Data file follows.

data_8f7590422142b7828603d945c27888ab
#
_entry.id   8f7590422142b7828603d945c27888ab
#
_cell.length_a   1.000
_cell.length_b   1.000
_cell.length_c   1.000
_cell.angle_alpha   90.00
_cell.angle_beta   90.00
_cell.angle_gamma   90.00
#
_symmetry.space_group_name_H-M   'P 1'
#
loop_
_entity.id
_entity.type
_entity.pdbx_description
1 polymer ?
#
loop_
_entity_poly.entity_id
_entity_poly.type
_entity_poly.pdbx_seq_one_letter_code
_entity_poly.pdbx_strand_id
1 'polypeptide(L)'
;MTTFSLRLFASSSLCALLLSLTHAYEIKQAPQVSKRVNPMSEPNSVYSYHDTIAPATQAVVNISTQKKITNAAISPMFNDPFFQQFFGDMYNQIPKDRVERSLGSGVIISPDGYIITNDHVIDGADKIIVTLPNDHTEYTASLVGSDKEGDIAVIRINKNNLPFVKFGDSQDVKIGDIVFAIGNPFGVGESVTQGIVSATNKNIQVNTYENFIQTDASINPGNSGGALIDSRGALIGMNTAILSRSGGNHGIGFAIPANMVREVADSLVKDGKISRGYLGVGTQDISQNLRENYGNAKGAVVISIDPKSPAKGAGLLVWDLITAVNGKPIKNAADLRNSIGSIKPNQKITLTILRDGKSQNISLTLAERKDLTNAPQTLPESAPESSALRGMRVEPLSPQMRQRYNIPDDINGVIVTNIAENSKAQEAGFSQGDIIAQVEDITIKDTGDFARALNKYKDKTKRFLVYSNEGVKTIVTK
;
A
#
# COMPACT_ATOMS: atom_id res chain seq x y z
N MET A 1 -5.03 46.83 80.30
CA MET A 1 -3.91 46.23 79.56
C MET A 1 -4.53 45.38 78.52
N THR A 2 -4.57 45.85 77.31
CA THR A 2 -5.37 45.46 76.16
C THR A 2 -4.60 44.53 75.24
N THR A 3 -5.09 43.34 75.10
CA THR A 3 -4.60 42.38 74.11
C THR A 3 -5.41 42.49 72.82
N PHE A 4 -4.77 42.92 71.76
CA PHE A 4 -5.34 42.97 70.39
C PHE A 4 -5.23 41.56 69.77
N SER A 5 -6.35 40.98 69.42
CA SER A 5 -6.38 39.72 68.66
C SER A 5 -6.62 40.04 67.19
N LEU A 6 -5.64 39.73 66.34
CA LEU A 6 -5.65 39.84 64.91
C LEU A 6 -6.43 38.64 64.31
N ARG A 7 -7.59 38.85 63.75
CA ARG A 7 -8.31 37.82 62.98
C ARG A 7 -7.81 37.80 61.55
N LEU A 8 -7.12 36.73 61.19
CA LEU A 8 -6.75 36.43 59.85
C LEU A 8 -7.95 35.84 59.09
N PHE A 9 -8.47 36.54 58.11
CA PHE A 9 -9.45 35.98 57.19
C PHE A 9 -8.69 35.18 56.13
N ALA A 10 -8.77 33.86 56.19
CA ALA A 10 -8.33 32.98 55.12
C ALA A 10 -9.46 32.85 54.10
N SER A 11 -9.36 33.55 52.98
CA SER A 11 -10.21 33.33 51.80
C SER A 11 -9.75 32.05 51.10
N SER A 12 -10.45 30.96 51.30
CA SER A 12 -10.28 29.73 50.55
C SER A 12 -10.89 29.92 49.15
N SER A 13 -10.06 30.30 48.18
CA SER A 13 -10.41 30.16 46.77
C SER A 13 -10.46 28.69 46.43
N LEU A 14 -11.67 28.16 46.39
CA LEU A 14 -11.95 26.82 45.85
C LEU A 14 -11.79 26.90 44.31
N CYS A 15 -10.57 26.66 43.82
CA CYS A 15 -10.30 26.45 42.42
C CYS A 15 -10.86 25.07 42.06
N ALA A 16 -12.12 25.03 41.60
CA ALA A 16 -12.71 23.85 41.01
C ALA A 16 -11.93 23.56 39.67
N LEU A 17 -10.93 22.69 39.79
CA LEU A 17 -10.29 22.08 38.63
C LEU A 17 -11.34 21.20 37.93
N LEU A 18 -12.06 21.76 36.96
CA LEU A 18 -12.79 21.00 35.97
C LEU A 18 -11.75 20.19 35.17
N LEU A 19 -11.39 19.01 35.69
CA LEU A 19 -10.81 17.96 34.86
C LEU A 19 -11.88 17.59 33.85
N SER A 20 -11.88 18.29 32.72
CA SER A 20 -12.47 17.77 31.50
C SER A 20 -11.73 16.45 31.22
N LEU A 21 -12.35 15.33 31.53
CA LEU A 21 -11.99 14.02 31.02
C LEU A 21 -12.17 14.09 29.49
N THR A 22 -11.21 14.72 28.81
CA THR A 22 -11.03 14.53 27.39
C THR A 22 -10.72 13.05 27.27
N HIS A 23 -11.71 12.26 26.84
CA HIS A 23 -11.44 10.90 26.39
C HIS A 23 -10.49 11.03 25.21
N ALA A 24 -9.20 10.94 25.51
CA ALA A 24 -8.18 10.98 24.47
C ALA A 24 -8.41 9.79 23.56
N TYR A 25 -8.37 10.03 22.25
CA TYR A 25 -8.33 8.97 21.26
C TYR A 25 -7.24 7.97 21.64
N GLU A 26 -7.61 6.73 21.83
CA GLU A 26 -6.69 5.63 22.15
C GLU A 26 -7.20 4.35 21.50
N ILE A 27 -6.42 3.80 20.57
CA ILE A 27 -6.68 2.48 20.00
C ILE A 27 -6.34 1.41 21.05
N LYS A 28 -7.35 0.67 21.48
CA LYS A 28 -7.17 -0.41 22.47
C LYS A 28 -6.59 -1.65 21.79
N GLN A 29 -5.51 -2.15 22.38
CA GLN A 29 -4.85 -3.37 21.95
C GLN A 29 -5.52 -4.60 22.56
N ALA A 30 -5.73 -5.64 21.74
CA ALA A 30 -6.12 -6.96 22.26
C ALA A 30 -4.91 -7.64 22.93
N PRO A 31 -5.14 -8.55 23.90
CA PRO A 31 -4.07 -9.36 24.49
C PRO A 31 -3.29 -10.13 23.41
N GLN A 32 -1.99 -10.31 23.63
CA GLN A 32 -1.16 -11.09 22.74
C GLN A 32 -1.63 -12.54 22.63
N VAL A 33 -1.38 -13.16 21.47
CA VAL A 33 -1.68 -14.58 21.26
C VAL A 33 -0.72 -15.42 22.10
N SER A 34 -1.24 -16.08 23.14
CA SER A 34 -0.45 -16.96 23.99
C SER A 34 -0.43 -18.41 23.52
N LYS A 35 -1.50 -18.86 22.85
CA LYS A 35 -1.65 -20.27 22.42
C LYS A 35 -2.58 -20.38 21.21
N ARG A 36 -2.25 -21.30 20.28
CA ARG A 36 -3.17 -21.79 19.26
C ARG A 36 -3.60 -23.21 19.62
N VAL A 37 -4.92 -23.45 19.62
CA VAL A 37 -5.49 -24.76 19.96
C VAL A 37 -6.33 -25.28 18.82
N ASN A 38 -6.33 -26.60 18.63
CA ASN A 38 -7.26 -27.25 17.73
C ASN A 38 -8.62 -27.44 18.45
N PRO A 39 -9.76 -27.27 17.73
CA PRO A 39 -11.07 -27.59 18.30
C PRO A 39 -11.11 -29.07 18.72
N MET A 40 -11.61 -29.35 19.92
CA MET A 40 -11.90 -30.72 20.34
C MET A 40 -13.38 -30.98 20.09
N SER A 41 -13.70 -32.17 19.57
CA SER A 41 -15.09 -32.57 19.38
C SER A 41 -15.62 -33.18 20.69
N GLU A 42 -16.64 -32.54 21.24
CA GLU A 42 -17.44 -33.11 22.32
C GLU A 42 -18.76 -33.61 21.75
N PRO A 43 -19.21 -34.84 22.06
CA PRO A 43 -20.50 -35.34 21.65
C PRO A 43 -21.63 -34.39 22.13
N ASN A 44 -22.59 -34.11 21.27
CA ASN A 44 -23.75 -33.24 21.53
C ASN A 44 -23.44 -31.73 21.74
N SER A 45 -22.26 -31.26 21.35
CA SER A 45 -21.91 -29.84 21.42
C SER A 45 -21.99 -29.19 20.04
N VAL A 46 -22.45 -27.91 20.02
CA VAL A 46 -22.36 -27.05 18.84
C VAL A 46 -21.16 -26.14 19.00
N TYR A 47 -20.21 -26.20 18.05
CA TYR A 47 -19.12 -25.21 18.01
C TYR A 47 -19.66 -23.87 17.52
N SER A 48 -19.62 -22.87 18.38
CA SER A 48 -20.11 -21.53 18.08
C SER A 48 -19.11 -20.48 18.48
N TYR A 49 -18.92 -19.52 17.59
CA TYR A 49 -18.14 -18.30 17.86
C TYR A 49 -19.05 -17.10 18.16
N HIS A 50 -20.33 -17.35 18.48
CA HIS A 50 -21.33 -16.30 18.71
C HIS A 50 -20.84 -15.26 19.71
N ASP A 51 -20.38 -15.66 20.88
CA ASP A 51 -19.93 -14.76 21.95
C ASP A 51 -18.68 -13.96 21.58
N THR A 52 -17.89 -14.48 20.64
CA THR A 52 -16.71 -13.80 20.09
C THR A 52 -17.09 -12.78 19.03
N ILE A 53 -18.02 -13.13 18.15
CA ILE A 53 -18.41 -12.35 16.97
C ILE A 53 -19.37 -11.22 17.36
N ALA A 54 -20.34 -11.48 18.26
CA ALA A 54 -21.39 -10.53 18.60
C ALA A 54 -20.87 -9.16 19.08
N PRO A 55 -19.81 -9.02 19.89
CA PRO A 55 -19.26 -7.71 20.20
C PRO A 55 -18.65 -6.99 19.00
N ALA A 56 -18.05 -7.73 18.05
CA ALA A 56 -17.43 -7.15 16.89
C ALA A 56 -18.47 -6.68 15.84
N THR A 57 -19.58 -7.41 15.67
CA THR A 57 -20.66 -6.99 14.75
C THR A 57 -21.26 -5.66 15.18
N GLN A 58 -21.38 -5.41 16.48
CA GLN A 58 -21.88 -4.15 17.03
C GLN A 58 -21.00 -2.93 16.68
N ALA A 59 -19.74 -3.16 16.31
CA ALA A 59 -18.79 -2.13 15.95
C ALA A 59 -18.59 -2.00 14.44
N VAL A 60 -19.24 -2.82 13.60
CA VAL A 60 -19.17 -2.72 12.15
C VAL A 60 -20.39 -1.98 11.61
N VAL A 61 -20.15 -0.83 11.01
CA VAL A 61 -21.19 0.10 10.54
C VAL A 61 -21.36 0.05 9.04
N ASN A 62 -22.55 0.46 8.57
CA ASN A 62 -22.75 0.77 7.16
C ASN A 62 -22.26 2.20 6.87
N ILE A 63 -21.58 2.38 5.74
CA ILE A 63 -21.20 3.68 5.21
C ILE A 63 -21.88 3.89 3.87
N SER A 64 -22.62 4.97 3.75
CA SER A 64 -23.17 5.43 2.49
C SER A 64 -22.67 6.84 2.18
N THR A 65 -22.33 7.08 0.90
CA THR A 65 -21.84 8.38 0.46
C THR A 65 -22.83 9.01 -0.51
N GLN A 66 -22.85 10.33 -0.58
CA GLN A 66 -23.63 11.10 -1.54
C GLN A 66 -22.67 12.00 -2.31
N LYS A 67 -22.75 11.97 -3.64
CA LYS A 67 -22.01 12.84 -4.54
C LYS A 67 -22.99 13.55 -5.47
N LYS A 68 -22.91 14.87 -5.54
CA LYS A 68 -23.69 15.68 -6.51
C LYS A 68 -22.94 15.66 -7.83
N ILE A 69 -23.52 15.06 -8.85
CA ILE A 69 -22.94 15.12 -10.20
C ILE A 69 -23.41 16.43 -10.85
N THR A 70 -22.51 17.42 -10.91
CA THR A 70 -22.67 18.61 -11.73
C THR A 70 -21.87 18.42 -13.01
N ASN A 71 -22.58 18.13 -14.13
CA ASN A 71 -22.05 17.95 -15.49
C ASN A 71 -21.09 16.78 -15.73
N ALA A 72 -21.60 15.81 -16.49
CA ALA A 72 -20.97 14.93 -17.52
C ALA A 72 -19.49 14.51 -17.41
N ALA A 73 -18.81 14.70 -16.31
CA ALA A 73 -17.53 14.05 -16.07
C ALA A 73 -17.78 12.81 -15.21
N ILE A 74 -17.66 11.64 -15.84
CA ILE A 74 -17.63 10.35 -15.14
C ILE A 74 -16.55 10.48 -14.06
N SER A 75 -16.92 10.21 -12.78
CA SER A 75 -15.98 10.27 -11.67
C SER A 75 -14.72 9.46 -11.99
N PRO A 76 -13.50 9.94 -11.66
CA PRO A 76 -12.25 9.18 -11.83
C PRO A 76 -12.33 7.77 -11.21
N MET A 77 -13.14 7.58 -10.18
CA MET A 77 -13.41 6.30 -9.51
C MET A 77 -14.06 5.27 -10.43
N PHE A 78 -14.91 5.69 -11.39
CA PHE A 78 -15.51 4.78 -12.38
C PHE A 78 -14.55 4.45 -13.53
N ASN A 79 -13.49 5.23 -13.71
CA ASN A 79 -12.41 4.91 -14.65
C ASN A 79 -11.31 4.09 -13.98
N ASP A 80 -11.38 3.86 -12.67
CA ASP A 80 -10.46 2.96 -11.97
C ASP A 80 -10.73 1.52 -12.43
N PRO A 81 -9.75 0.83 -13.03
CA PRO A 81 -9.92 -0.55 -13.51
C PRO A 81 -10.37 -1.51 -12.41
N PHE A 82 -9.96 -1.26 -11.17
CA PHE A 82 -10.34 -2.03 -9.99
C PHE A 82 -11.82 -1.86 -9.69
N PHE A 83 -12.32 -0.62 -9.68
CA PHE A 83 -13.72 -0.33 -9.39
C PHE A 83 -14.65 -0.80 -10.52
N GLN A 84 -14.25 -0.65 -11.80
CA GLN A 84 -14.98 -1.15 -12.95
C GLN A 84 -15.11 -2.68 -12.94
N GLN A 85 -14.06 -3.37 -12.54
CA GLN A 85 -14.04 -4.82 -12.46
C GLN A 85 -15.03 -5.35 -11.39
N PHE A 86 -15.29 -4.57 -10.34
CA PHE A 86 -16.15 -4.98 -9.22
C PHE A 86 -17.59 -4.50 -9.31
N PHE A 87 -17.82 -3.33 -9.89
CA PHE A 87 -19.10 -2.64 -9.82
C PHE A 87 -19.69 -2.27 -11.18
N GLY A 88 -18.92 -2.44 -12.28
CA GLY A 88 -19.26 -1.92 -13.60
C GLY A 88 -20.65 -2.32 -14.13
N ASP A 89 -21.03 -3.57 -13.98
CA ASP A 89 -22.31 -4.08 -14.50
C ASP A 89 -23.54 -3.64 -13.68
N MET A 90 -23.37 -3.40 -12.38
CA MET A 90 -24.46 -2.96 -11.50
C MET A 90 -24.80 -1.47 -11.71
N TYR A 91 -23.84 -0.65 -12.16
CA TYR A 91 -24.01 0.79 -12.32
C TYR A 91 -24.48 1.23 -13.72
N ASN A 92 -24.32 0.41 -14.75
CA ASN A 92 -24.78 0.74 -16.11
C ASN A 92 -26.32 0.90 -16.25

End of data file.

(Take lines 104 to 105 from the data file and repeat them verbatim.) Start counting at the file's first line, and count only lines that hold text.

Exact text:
CA TYR A 25 -8.33 8.97 21.26
C TYR A 25 -7.24 7.97 21.64